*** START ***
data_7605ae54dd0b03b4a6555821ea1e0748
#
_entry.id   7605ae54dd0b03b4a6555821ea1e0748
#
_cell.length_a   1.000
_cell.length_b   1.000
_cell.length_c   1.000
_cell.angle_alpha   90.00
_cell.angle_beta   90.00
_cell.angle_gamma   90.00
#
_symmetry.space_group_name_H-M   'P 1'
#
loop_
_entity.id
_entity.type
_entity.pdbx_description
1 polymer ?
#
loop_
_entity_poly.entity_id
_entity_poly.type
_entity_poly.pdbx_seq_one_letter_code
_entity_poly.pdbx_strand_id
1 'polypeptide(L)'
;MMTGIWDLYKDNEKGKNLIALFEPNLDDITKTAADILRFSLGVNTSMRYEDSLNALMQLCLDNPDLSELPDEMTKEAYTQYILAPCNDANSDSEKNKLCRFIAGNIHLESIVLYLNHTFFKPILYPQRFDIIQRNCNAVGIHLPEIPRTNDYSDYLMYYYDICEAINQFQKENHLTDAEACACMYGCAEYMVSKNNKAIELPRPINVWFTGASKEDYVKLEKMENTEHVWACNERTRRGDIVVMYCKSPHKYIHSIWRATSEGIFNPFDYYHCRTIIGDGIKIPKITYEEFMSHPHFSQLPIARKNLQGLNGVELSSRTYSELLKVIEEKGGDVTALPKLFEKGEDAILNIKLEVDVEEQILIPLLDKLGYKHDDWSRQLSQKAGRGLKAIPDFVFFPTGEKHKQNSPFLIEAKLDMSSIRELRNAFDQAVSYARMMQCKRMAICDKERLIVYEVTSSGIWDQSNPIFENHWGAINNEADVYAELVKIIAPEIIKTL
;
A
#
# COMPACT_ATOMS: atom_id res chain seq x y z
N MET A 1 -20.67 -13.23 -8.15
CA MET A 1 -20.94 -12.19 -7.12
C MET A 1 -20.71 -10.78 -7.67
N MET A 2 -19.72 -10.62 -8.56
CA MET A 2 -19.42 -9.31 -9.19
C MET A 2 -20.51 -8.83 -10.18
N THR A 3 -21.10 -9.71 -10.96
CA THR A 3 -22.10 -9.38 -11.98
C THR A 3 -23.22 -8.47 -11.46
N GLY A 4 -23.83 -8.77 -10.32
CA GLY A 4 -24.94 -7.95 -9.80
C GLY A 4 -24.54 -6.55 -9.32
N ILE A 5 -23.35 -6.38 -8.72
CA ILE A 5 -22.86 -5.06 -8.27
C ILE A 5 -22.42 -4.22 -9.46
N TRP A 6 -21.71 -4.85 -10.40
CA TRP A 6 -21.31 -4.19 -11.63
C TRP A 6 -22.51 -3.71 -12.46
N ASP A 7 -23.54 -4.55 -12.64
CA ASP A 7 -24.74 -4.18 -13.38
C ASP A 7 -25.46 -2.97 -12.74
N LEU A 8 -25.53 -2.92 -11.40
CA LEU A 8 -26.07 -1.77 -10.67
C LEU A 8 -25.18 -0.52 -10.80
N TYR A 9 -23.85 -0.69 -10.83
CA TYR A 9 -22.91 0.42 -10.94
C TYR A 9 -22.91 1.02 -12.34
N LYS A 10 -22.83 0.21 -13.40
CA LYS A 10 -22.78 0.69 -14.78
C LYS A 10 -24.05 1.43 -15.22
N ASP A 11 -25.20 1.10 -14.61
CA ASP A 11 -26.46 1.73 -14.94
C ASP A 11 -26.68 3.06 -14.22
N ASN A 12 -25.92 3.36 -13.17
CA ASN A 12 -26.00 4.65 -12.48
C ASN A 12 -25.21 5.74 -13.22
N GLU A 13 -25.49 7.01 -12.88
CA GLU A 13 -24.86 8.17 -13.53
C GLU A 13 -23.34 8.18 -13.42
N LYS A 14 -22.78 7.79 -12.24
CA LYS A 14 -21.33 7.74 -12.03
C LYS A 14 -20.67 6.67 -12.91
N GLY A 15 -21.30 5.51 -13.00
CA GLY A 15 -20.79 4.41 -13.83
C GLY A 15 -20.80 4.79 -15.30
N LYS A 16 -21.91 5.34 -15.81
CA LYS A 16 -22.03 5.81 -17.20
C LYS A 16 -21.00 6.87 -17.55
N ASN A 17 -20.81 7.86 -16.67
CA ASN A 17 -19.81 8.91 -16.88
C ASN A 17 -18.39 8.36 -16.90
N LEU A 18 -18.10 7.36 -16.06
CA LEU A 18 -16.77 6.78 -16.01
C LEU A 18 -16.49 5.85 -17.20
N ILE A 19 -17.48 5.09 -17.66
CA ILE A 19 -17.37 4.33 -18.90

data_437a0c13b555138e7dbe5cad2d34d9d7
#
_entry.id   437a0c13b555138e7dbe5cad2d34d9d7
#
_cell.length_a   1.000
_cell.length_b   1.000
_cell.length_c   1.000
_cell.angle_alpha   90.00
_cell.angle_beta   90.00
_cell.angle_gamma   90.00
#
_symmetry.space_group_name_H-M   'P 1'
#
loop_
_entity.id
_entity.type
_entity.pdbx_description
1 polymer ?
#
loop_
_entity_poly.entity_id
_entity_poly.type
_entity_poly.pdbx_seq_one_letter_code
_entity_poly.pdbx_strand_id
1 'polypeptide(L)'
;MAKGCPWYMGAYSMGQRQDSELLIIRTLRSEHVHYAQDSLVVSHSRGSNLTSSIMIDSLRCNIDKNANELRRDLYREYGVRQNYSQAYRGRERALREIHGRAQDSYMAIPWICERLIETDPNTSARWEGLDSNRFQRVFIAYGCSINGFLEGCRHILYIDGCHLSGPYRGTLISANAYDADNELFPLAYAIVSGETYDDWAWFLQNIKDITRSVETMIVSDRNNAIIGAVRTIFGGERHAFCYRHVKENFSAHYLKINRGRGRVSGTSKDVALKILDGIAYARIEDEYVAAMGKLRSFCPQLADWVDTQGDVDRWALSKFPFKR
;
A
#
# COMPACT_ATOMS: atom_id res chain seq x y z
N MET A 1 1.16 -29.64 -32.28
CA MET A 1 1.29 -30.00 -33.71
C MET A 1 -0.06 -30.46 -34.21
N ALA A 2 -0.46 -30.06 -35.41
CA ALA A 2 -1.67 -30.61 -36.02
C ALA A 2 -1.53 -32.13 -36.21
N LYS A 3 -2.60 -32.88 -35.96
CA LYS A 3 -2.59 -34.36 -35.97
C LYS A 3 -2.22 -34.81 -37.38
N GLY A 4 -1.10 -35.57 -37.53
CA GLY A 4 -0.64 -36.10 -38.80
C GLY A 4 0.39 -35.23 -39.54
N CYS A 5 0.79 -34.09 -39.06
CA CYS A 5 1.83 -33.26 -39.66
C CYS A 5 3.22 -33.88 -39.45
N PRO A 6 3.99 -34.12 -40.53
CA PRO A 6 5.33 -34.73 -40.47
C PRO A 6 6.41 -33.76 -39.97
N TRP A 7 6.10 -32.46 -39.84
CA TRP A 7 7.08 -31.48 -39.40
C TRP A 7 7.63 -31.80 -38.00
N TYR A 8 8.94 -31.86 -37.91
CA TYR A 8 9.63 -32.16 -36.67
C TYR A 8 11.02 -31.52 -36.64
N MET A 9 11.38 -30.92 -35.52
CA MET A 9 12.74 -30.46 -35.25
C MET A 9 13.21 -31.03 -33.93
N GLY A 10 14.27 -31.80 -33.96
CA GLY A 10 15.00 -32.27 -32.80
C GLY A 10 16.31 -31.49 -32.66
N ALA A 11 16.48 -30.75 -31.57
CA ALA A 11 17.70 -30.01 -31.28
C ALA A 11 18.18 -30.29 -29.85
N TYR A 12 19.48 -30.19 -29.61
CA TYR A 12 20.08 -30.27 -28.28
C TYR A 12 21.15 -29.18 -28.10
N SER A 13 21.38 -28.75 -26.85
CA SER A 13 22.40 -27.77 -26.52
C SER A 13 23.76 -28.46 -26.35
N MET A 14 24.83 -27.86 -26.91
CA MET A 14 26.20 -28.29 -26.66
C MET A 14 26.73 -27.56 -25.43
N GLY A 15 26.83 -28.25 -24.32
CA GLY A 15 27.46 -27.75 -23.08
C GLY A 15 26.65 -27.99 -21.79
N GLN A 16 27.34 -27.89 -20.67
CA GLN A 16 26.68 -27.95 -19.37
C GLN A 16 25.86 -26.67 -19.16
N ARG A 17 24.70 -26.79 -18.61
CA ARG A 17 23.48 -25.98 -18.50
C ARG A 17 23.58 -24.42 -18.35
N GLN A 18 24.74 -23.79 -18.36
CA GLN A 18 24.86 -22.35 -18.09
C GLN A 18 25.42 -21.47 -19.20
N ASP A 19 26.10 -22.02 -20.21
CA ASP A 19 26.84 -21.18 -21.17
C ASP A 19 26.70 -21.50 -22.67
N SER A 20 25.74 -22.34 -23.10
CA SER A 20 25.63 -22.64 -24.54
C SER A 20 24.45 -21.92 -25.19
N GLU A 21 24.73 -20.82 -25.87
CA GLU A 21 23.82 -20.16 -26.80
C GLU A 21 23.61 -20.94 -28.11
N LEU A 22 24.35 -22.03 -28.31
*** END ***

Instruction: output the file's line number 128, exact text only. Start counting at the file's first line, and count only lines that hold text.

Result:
C GLY A 4 0.39 -35.23 -39.54